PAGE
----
The resolution backs “phased negotiations” in the divorce proceedings, going against the wishes of Theresa May’s government, which would like exit talks and discussions of a future trade arrangement to happen in parallel. Talks on such a deal can also only occur once London has come to a settlement with the EU on its financial liabilities and the rights of citizens.
The parliament leaves open the possibility that UK citizens might be able to individually apply to keep the rights they currently enjoy, and suggests Ukraine’s association agreement might be a future model for an EU-UK trade deal.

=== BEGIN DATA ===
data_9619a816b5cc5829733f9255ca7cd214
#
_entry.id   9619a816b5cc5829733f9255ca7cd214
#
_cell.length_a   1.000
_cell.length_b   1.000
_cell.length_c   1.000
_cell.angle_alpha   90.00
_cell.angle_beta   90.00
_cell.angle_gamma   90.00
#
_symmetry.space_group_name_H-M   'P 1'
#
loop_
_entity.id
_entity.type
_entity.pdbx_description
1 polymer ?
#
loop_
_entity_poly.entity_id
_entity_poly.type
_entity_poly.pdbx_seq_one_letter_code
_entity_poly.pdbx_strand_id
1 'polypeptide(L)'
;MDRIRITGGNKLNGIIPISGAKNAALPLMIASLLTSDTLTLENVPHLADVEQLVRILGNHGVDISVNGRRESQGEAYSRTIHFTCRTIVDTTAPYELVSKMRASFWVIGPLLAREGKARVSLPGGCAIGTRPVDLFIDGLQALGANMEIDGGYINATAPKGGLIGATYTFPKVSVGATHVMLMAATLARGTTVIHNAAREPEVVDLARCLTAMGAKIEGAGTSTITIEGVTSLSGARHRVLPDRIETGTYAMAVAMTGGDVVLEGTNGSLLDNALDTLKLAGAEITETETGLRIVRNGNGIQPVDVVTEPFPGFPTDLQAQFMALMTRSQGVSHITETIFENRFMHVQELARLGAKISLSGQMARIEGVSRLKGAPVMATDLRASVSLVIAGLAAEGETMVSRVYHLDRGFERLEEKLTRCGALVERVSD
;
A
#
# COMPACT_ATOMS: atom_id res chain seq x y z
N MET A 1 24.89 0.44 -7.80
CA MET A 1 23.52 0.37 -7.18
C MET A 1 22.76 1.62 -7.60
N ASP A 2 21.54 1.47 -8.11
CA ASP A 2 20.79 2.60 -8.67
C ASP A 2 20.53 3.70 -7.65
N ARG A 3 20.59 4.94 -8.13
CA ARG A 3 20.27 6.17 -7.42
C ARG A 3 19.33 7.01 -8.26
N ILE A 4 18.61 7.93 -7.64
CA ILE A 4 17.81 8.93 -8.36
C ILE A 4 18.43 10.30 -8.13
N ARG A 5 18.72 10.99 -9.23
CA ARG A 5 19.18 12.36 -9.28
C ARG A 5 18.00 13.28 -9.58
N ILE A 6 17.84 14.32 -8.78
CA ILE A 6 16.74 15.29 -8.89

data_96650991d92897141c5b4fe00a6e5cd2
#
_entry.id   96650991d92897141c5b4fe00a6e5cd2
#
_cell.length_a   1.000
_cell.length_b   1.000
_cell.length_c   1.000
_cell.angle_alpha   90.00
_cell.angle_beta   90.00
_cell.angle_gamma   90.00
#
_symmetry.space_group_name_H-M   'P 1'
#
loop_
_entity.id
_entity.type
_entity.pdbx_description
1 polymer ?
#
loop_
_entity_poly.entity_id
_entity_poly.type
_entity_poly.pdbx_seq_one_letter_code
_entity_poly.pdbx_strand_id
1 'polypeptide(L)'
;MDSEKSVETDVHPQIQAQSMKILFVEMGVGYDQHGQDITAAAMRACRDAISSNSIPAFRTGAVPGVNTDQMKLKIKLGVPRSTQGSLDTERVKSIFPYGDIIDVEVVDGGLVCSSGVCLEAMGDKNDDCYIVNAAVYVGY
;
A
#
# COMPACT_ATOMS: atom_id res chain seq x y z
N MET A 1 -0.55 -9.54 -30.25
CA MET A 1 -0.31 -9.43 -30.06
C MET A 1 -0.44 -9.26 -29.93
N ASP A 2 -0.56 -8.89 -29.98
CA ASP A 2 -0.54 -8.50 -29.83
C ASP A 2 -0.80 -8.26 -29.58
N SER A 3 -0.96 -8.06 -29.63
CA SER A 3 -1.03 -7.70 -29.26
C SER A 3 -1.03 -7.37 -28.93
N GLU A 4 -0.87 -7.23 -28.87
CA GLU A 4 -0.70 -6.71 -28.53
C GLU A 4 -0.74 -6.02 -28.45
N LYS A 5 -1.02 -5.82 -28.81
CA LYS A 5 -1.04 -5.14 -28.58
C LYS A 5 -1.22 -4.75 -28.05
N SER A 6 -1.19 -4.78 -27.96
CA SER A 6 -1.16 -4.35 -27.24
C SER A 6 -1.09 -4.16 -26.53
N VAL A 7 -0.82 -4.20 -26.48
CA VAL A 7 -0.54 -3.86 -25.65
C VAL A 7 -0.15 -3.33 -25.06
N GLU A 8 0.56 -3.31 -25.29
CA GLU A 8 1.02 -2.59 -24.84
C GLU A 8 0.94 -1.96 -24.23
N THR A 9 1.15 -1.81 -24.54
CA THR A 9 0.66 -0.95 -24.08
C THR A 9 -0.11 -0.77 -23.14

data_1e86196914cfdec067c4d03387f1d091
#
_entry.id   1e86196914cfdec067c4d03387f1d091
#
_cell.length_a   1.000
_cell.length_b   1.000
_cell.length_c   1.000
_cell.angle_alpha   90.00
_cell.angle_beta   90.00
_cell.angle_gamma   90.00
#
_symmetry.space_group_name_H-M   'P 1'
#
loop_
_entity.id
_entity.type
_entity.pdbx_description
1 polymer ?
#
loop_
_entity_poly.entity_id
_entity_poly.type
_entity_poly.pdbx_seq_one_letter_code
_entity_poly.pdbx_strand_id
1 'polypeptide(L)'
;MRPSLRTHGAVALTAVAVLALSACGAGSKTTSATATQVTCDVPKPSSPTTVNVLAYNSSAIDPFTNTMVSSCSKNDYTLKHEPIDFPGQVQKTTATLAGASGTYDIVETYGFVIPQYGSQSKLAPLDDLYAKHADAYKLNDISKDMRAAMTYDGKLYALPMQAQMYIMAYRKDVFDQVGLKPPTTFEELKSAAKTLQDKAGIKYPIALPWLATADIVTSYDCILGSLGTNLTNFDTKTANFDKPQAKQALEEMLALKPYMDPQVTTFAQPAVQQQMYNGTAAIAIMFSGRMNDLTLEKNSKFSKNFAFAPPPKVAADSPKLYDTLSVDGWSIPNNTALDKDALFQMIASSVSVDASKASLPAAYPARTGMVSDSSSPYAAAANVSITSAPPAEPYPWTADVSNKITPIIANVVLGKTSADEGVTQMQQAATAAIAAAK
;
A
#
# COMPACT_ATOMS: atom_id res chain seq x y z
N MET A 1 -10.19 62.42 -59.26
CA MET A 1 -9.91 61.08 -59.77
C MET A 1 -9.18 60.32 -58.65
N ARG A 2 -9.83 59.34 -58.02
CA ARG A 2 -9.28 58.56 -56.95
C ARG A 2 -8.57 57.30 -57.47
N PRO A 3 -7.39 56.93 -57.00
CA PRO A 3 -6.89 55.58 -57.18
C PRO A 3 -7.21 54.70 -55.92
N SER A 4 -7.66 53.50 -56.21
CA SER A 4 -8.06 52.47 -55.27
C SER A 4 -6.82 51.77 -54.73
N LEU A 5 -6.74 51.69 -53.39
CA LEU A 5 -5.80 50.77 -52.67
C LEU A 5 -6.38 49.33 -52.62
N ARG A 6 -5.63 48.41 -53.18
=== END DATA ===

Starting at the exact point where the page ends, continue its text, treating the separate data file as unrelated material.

Source: The Guardian
MEPs have voted in favour of a tough line on Brexit negotiations following a debate in Strasbourg in which Nigel Farage was heckled and rebuked for accusing the European Parliament of “behaving like the mafia”.
The former Ukip leader was told to retract his “unacceptable” remark by the parliament’s president, Italian Antonio Tajani, and said that, in respect of his national sensitivities, he would instead brand them “gangsters”.
But Mr Tajani responded: “There are no mafia or gangsters here. There are representatives of the people. This is nothing to do with national sensitivities, it is to do with being civil and democratic.”